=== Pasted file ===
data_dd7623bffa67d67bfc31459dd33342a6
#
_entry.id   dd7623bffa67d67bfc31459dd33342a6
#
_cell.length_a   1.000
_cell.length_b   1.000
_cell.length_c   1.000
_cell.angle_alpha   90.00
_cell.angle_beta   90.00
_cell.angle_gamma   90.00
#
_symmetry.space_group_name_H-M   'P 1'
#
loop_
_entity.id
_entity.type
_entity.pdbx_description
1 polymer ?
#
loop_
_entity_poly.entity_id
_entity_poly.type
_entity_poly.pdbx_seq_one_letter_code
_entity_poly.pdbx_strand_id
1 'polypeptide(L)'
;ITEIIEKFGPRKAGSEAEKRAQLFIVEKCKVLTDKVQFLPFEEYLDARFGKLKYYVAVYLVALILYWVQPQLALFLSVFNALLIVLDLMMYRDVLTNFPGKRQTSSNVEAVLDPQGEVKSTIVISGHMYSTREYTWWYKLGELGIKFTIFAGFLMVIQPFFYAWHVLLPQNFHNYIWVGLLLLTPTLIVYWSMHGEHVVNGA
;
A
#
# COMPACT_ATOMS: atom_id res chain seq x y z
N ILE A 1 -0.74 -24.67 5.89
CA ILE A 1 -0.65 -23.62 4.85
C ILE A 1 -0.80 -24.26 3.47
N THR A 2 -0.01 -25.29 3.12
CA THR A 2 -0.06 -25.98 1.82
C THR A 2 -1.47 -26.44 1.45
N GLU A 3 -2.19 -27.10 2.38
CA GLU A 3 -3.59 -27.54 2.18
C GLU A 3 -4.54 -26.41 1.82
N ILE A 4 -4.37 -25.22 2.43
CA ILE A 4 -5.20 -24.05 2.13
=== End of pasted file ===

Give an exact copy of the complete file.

data_dd7623bffa67d67bfc31459dd33342a6
#
_entry.id   dd7623bffa67d67bfc31459dd33342a6
#
_cell.length_a   1.000
_cell.length_b   1.000
_cell.length_c   1.000
_cell.angle_alpha   90.00
_cell.angle_beta   90.00
_cell.angle_gamma   90.00
#
_symmetry.space_group_name_H-M   'P 1'
#
loop_
_entity.id
_entity.type
_entity.pdbx_description
1 polymer ?
#
loop_
_entity_poly.entity_id
_entity_poly.type
_entity_poly.pdbx_seq_one_letter_code
_entity_poly.pdbx_strand_id
1 'polypeptide(L)'
;ITEIIEKFGPRKAGSEAEKRAQLFIVEKCKVLTDKVQFLPFEEYLDARFGKLKYYVAVYLVALILYWVQPQLALFLSVFNALLIVLDLMMYRDVLTNFPGKRQTSSNVEAVLDPQGEVKSTIVISGHMYSTREYTWWYKLGELGIKFTIFAGFLMVIQPFFYAWHVLLPQNFHNYIWVGLLLLTPTLIVYWSMHGEHVVNGA
;
A
#
# COMPACT_ATOMS: atom_id res chain seq x y z
N ILE A 1 -0.74 -24.67 5.89
CA ILE A 1 -0.65 -23.62 4.85
C ILE A 1 -0.80 -24.26 3.47
N THR A 2 -0.01 -25.29 3.12
CA THR A 2 -0.06 -25.98 1.82
C THR A 2 -1.47 -26.44 1.45
N GLU A 3 -2.19 -27.10 2.38
CA GLU A 3 -3.59 -27.54 2.18
C GLU A 3 -4.54 -26.41 1.82
N ILE A 4 -4.37 -25.22 2.43
CA ILE A 4 -5.20 -24.05 2.13